Chances are, this is more about self-preservation and parenting a child you chose to have does not make the child beholden to you for life, especially when it is damaging to them. In society we try to mythologize this idea of parenthood and parents as a sacred role. It’s a middle class thing in my opinion. Because anybody who grew up in a dysfunctional and/or lower class family can tell you that family and parents are as gritty and enigmatic as other areas of life. Upon conception, we have no choice who parents us and some parents are really shitty biological donors and/or emotional vampires. An underlying assumption based on this ideal and pedestal some people project–primarily mothers who want to cast this Juno-esque identity of the selfless and gracious mother (in my experience from five minutes on social media)–is not one size fits all. There are parents who are negligent, absent, abusive, the list goes on, and you never know what goes on behind closed doors (unless you’re Madeye Moodie in which case, we need to talk). It’s bad enough to be denied decent parents and that sense of wholeness one might get from it. It’s a double offense to apply this general belief about parent-child relationships to all parents and children and, when a child does not involve the parent accordingly, judge that person’s character. Maybe it is that social media allows us to see more of people’s mindsets but we are so obtuse and egotistical to think we can comment as experts on the family dynamics we don’t see on a firsthand basis. It is incredibly self-centered to think we can judge others’ behavior toward their parents based on our understanding and personal experiences of childhood and parenthood.

 

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This photo by Alastair Grant was posted in a local news article from Amarillo, Texas.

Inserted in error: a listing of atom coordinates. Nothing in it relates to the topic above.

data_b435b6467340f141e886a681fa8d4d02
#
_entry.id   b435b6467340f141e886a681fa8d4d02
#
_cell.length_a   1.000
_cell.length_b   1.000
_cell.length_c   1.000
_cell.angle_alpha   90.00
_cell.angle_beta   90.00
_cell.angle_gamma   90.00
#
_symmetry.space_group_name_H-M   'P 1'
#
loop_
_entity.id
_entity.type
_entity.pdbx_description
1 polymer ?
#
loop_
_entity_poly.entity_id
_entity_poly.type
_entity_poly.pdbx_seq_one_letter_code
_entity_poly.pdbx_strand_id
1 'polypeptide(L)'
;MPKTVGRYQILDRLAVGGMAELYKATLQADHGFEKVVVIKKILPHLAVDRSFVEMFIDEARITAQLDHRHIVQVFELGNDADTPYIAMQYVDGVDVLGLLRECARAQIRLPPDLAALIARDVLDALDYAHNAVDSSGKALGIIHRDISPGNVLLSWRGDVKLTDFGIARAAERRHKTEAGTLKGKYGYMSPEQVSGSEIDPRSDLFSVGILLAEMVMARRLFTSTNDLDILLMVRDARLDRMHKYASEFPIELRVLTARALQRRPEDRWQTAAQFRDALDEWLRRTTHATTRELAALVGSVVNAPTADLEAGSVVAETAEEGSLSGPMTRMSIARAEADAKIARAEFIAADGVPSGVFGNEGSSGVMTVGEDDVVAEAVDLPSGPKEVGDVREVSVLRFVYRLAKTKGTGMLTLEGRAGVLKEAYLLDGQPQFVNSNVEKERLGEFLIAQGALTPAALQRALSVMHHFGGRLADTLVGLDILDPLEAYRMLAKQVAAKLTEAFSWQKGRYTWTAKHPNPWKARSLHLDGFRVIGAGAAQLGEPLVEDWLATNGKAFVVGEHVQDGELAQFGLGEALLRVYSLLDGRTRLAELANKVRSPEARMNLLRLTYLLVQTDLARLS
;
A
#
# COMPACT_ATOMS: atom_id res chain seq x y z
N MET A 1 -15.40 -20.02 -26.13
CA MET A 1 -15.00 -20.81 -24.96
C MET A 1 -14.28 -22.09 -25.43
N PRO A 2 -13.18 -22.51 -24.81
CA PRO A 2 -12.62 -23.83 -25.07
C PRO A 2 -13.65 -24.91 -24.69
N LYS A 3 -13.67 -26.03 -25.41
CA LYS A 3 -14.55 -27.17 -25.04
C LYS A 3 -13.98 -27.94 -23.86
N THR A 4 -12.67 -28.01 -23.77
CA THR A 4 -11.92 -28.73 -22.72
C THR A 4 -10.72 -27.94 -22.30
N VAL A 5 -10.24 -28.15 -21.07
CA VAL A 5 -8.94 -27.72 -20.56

It is a parent’s job to help his or her child. That does not mean the child is entitled to everything (I am a strong believer in teaching children responsibility and the need to play a proactive role in their own care) but having people criticize how she accepted her father’s help in her career and is therefore wrong not to speak to him is incredibly shortsighted. If you create something, you are accountable for managing it. If I go get a dog and bring him into my house, choosing him when he has no agency in the matter of who takes him home, it is my job to feed him, let him outside, and teach him how to live in his environment. The same stands for a child. Just because your parent helps you with something, you are not obligated to speak to that parent permanently when, if you choose not to speak to a parent and must have a good reason, it feels wrong. Children aren’t prisoners to their parents and chained to them even when it is damaging.

There are some interesting things Thomas Markle has said that, in my opinion, are questionable and at least shed light on some of the possible reasons for Meghan’s actions . Granted, if you put anybody under a spotlight long enough, that person will say something that can be misconstrued but he is actively seeking the microphone and while these things do not definitely place the blame on him, they at least should make people pause before trying to play “Monday Morning Quarterback” from their couches and weighing in on the flaws of her decisions. Maybe those with simple suggestions on how she should behave in what is clearly a complex issue should take all of the time they have to act as expert judges on this particular parent-child relationships and, at the least, become more informed on the issue and estranged parent-child relationships. If not, their time would be better spent writing Chicken Soup for the Father’s and Daughter’s Souls so at least their willful ignorance is contained in a book that gets forgotten on their nightstands.

*The featured photo came from Paley Suits-26 on Flickr.

Comments

One comment on “Having a child does not make you a parent or your child obligated to involve you in her life.”
  1. Tim Connolly says:

    Parents really need to focus on the children’s happiness not their own .. let them achieve their own success in this life for their own choices.

    Like